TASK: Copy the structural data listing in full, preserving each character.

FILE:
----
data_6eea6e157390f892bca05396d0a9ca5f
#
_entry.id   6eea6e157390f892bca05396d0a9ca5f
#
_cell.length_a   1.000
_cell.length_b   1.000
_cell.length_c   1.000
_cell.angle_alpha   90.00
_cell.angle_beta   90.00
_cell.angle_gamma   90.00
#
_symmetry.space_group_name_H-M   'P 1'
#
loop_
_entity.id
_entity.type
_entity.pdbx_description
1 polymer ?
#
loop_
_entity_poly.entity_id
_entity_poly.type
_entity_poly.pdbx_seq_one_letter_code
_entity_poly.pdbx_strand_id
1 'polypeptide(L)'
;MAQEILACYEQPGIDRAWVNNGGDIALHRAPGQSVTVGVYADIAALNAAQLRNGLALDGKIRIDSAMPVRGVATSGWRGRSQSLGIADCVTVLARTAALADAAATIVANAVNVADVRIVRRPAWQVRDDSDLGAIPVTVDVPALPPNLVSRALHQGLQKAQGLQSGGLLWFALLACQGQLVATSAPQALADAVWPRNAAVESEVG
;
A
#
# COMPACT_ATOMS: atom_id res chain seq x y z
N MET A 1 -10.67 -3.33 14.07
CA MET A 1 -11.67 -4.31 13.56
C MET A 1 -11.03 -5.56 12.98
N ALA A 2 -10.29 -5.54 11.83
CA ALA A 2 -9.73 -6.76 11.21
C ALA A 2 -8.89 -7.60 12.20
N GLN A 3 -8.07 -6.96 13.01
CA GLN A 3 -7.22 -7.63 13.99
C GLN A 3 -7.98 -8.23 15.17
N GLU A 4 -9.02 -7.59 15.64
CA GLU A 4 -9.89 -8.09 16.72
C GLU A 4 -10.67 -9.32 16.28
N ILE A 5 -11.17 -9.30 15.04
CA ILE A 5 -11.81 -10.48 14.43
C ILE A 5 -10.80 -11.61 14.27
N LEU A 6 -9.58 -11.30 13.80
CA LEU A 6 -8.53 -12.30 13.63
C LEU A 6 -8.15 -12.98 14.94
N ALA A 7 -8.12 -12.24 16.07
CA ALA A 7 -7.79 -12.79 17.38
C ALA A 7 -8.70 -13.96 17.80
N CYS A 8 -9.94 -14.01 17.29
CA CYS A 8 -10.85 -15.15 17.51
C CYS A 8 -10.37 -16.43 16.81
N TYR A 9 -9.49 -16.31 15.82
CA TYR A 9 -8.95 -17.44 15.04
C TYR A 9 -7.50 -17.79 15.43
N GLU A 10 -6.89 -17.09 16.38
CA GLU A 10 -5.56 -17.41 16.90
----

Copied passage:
data_6eea6e157390f892bca05396d0a9ca5f
#
_entry.id   6eea6e157390f892bca05396d0a9ca5f
#
_cell.length_a   1.000
_cell.length_b   1.000
_cell.length_c   1.000
_cell.angle_alpha   90.00
_cell.angle_beta   90.00
_cell.angle_gamma   90.00
#
_symmetry.space_group_name_H-M   'P 1'
#
loop_
_entity.id
_entity.type
_entity.pdbx_description
1 polymer ?
#
loop_
_entity_poly.entity_id
_entity_poly.type
_entity_poly.pdbx_seq_one_letter_code
_entity_poly.pdbx_strand_id
1 'polypeptide(L)'
;MAQEILACYEQPGIDRAWVNNGGDIALHRAPGQSVTVGVYADIAALNAAQLRNGLALDGKIRIDSAMPVRGVATSGWRGRSQSLGIADCVTVLARTAALADAAATIVANAVNVADVRIVRRPAWQVRDDSDLGAIPVTVDVPALPPNLVSRALHQGLQKAQGLQSGGLLWFALLACQGQLVATSAPQALADAVWPRNAAVESEVG
;
A
#
# COMPACT_ATOMS: atom_id res chain seq x y z
N MET A 1 -10.67 -3.33 14.07
CA MET A 1 -11.67 -4.31 13.56
C MET A 1 -11.03 -5.56 12.98
N ALA A 2 -10.29 -5.54 11.83
CA ALA A 2 -9.73 -6.76 11.21
C ALA A 2 -8.89 -7.60 12.20
N GLN A 3 -8.07 -6.96 13.01
CA GLN A 3 -7.22 -7.63 13.99
C GLN A 3 -7.98 -8.23 15.17
N GLU A 4 -9.02 -7.59 15.64
CA GLU A 4 -9.89 -8.09 16.72
C GLU A 4 -10.67 -9.32 16.28
N ILE A 5 -11.17 -9.30 15.04
CA ILE A 5 -11.81 -10.48 14.43
C ILE A 5 -10.80 -11.61 14.27
N LEU A 6 -9.58 -11.30 13.80
CA LEU A 6 -8.53 -12.30 13.63
C LEU A 6 -8.15 -12.98 14.94
N ALA A 7 -8.12 -12.24 16.07
CA ALA A 7 -7.79 -12.79 17.38
C ALA A 7 -8.70 -13.96 17.80
N CYS A 8 -9.94 -14.01 17.29
CA CYS A 8 -10.85 -15.15 17.51
C CYS A 8 -10.37 -16.43 16.81
N TYR A 9 -9.49 -16.31 15.82
CA TYR A 9 -8.95 -17.44 15.04
C TYR A 9 -7.50 -17.79 15.43
N GLU A 10 -6.89 -17.09 16.38
CA GLU A 10 -5.56 -17.41 16.90